Volume 16 Number 1
Y'see, I'd always thought of myself as being pretty much ahead of the curve, with just about all of my music collection consigned to a battery of network stores, ready for instant summoning-up and playing: whether it's some hard-hitting rock or a limpid solo piano performance, it's all just a swipe or two and a few taps away, whether on the main system, at my desk or even in the kitchen. Or indeed in all three locations, with just a bit more interaction with phone or tablet – ensuring I don't miss a word of a radio play or documentary when I need to make a cup of coffee or whatever.
However, what I see as pretty much state of the art appears to place me, in some eyes, only just one step on from extracting a wax cylinder out of its cardboard tube to enjoy an all-too-fleeting couple of minutes of music. Having casually mentioned the other evening to a fellow music-listener that I was particularly impressed with an album I'd just bought and downloaded, I was aware that a couple of words in what I'd just said were somehow failing to compute – namely 'bought' and 'downloaded'. Although of a similar age to me, and thus well able to remember when buying music meant a choice of LPs or cassettes, it seems my friend had bought the whole music streaming thing, hook, line and sinker.
As a result, he views actually buying music, one album at a time, as one might having to go down to the bicycle shop to have the accumulator for the family radio recharged, or waiting for the Cresta lorry to come and deliver your cream soda. Heaven knows what he'd make of those hipster music enthusiasts sipping an early morning soy-milk cappuccino in the chilly Record Store Day morning light....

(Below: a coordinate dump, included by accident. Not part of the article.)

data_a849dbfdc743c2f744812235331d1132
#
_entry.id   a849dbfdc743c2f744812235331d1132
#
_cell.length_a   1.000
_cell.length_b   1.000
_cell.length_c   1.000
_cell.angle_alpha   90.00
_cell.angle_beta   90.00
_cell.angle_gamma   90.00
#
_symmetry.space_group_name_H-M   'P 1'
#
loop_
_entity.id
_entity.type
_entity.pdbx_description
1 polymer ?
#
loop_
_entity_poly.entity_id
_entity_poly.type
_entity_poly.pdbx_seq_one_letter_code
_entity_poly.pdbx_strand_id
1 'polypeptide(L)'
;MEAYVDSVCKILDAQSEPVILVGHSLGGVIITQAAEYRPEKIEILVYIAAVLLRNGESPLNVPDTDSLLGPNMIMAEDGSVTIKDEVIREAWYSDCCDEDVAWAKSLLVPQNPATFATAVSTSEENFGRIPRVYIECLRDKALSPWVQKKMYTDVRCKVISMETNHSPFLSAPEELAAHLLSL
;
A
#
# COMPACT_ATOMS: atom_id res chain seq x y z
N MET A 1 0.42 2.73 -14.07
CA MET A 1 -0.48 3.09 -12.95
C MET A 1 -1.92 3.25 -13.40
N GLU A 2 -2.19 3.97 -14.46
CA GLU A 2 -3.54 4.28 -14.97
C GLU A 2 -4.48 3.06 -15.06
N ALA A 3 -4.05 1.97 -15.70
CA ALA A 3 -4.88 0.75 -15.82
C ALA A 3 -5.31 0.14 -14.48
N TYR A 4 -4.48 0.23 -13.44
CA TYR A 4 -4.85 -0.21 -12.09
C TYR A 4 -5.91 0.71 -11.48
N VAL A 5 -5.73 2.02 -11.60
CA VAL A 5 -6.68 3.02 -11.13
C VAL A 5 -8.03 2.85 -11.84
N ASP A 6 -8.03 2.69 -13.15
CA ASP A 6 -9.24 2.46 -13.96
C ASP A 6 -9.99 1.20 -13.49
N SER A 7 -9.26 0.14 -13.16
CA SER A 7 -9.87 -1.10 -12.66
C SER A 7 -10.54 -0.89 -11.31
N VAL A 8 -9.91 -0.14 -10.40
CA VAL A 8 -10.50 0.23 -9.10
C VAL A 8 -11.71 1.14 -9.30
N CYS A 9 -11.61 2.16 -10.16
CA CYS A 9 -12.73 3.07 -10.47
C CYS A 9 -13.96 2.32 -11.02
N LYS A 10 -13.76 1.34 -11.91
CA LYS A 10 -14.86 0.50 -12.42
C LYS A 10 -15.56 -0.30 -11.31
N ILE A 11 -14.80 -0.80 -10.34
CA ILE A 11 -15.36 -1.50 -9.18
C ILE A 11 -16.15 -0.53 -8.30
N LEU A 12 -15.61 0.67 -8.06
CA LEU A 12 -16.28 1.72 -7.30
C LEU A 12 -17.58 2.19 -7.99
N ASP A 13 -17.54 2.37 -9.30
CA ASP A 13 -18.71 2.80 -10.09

Anyway, it seems I am resolutely old-tech, and actually owning recordings in any form, physical or digital, is so 20th Century as to be unthinkable in this enlightened age. You know, a bit like actually owning a car rather than renting something you could never afford for a low monthly payment, and then having nothing to show for it at the end of the rental period apart from a bill should you wish to keep the thing. I can see the point of the streaming services, and make use of both Qobuz and Tidal to sample new recordings before deciding which to buy – or at least I do when Tidal's playing nicely with Roon, which for a while recently it wasn't until the nice people at Tidal Towers worked some behind the scenes magic.
And that brings me back to my 'no substitute for files' thesis: I'm writing this at the end of the weekend of the Unholy Trinity of Storms – Dudley, Eunice and Franklin – with Gladys said to be on the way, and no doubt Heracles and Improbability (or whatever they choose to call them) sometime soon. And while I didn't suffer anything more serious having to chase a wheelie-bin down the road, a series of power flickers repeatedly disrupted my Internet connection, followed by a gradual slowdown my ISP denied for most of a day, and then confirmed as a major fault. Suddenly I had maximum download speeds of a fractions of a Mbps, zero upload speed, and a fix date some days in the future. Why the delay? 'We're stretched to our limits – it's the storms, you know,' came the reply (well, they couldn't blame Covid, now we've seized back our freedom and all that).
Point is, were I to have been entirely reliant on streaming, I would have had nothing to listen to in order to while away the time I spent trying to work and deliver copy to various clients. Then having to write something, transfer it to my phone and then deliver it in text-sized chunks had me harking back to the old days of dial-up and acoustic couplers. Internet radio was out, as of course were the streaming services, Roon wasn't talking to its data servers, and – well, the rest would have been silence had I not been able to turn to my extensive network library, to play anything I wanted. And that, in a nutshell, is why I'm sticking to keeping my modern equivalent of the hand-cranked gramophone, however much of a crusty that makes me.
And don't even get me started on the politics of a favourite artist suddenly vanishing from your streaming service of choice....
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